Back to Health Chiropractor

Back to Health Chiropractor

Overall Health

Being healthy is not an absence of symptoms. A person can have zero symptoms and still be unhealthy. Overall health is a sense of ease as opposed to disease. A functional nervous system is a good way to get back to health. When the nervous system is functioning better, you have a better life.  A chiropractor can help get you back to health with a better functioning nervous system.

Back to Health

Back to Health

Nervous System

The nervous system is a complex collection of nerves and specialized cells. These cells are known as neurons. They transmit signals between different parts of the body. The nervous system has two Read more

Sleep Deprivation and Back Pain: An Interconnected Relationship

Back pain is no laughing matter. It can interfere with the ability to live an active life and elicit pain during simple tasks. Getting a full night’s rest, that’s at least seven to nine hours of sleep, plays a bigger role in reducing back pain than many realize. As a natural biological function, rest is essential to reducing and managing back pain.

Sleep and Pain: A Tumultuous Relationship

Sleep and pain have a tumultuous relationship because pain can easily interfere with the sleep-wake cycle. However, sleep deprivation can reduce pain tolerance, which can make it even more difficult to get a full night’s rest.

A study published in Sleep explored the relationship between sleep time and pain tolerance by measuring the amount of time it took participants to withdraw their finger from a radiant heat source. Results showed that those who got four hours of sleep had 25 percent less pain tolerance than those who’d gotten eight hours of sleep, which is considered a full night’s rest.

Another group of researchers questioned what would happen if sleep time were extended from eight to ten hours. While the changes in pain tolerance were mild, those who slept ten hours still showed more pain tolerance than those who slept less.

However, the very sleep needed to reduce pain can be equally disrupted by back pain. That’s where a good mattress and pain management come into play.

The Right Mattress

A review of mattress designs and their effects on sleep quality, pain reduction, and spinal alignment found that a medium-firm mattress frequently helps reduce low back pain. Mattresses of all types including memory foam, latex, innerspring, and hybrids can all be found in medium-firm options. However, there are individual exceptions to this rule.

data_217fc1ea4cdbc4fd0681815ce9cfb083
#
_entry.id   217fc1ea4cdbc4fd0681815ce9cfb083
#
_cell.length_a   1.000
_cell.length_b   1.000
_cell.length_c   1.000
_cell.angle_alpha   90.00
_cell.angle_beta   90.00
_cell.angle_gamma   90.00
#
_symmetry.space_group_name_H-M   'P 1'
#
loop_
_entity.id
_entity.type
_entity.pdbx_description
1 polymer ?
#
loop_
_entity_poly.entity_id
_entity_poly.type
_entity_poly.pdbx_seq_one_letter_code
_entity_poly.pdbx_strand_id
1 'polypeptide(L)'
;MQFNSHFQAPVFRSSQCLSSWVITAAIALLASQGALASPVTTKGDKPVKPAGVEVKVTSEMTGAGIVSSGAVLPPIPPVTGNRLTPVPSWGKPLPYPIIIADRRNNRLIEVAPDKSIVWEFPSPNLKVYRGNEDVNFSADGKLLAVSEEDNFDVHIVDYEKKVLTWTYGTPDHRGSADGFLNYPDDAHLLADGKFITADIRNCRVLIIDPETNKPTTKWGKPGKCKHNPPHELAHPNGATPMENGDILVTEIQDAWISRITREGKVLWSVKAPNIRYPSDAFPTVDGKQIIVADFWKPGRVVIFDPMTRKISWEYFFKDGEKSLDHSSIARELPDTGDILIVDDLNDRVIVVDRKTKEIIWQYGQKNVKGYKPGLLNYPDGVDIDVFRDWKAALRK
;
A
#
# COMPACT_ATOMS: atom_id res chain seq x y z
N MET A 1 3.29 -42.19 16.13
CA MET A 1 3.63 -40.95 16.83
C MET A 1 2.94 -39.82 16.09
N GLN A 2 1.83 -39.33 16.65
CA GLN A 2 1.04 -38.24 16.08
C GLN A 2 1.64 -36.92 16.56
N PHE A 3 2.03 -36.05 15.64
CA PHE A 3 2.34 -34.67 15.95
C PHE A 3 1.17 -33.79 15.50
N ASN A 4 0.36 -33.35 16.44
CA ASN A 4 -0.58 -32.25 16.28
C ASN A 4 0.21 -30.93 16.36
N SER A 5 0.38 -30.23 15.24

Sleep position plays a big role in back pain and can change the firmness and type of mattress needed. Stomach sleepers need a firmer mattress to prevent an arch in the spine. On the other hand, side sleepers need a softer mattress to account for the curves of the body pressing into the surface of the mattress. A focus on comfort and good spinal alignment between shoulders and hips can help you find the right type for your sleep position.

If you weigh under 130 pounds, you may need a softer mattress for better spine alignment. On the other end of the spectrum, those over 230 pounds generally need a firmer mattress to keep the spine in alignment.

Better Pain Management

Managing back pain before getting into bed can also improve sleep quality. Depending on the location and source of the back pain, it might take some trial and error to find a combination of treatments that reduce pain.

  • Hot/Cold Treatments: Ice packs numb the area and reduce swelling. Heat, on the other hand, brings blood to the area for better healing and acts as a natural muscle relaxer.
  • Massage Therapy: The manipulation of muscle and tissue helps move lactic acid out of the muscles and relieves knots and tension. Relief may last for a few days but continued treatments might be necessary for prolonged pain relief.
  • Spinal Adjustments: Sometimes areas of the body become imbalanced. A licensed chiropractor can help identify these points and restore balance to the body using spinal adjustments and other chiropractic methods.

With adequate sleep, the right mattress, and a focus on continuing pain management, you can bring back pain under control. Better sleep can not only help you live the active lifestyle you want but also reduce the pain in your life.